Polyfluorinated chemicals — often known as PFAS — are in a wide range of products including the ubiquitous nonstick pans in kitchen cupboards. The widespread chemicals degrade slowly, earning the nickname “forever chemicals.” While their staying power often boosts their effectiveness, it also creates problems downstream turning them into a major liability. These compounds aren’t readily found in nature, so there are few microbes equipped to break them down.
Finding the few that can break down the forever chemical is a bit like finding a needle in a haystack. Fortunately, researchers — including Microbial Engineering graduate student Maddy Bygd and Biochemistry, Molecular Biology and Biophysics Professor Larry Wackett — recently identified a candidate to break down one of these polyfluorinated compounds in a paper published in mBIO.
Researchers wanted to find a bacteria that could convert harmful chemicals to harmless fluoride and carbon. Identifying a bacteria naturally found in soils makes it more likely to succeed down the line as a remediation tactic in soils because it is primed for the unique conditions. The bacteria is readily found in soils and has been previously shown to break down compounds that resemble PFCs. Using a new method she devised, Bygd identified a bacteria that fit the bill, Pseudomonas putida F1.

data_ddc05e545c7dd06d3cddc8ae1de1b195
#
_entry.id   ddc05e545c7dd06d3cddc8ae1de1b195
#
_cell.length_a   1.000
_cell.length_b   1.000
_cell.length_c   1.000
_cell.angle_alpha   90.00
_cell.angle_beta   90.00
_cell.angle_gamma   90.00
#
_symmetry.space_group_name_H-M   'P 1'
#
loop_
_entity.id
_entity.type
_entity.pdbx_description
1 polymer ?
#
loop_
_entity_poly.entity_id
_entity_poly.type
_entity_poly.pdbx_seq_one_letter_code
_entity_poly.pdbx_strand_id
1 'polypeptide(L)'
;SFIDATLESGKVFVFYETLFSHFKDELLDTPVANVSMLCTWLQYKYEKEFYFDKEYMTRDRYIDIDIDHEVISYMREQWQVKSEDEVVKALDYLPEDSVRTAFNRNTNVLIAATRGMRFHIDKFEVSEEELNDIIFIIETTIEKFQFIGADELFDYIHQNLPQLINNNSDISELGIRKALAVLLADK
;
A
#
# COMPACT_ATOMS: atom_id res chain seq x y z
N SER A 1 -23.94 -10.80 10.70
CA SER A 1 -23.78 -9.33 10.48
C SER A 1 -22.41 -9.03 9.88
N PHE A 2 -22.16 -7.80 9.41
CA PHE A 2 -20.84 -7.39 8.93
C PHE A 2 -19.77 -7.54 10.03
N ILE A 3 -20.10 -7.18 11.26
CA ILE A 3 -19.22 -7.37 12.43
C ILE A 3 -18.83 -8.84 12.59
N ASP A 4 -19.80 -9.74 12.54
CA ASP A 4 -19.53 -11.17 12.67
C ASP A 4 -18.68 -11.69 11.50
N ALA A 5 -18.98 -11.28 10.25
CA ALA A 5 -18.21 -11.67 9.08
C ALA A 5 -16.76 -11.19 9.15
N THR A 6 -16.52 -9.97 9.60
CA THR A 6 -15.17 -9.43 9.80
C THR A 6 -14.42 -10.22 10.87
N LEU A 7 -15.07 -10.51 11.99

Identifying a candidate was only the first step. Bygd went to work to find out how Pseudomonas putida does what it does, setting the stage for future applied research. “We started working through the mechanism and it made a lot of sense, why it was happening, how it was happening,” says Bygd. “So we started to be able to kind of unravel that story.”
Inspired by her work with Wackett and others to pursue this line of inquiry while still an undergraduate. Bygd spent a summer working in the Wackett lab before entering the Microbial Engineering graduate program.
“I realized the intricacies of microbiology and biochemistry and I really, really started to enjoy learning about the environment and how essential microbes are to global cycles, health and agriculture.”
Bygd, who is set to graduate this spring with her eyes set on industry, continues to add new knowledge in this vital area in the meantime. “Maddy has followed up her excellent work for the mBio paper by devising a high-throughput screening method to detect new PFAS-degrading bacteria and enzymes,” says Wackett. “Overall, she is making a big impact in the field of PFAS research.” —Stephanie Xenos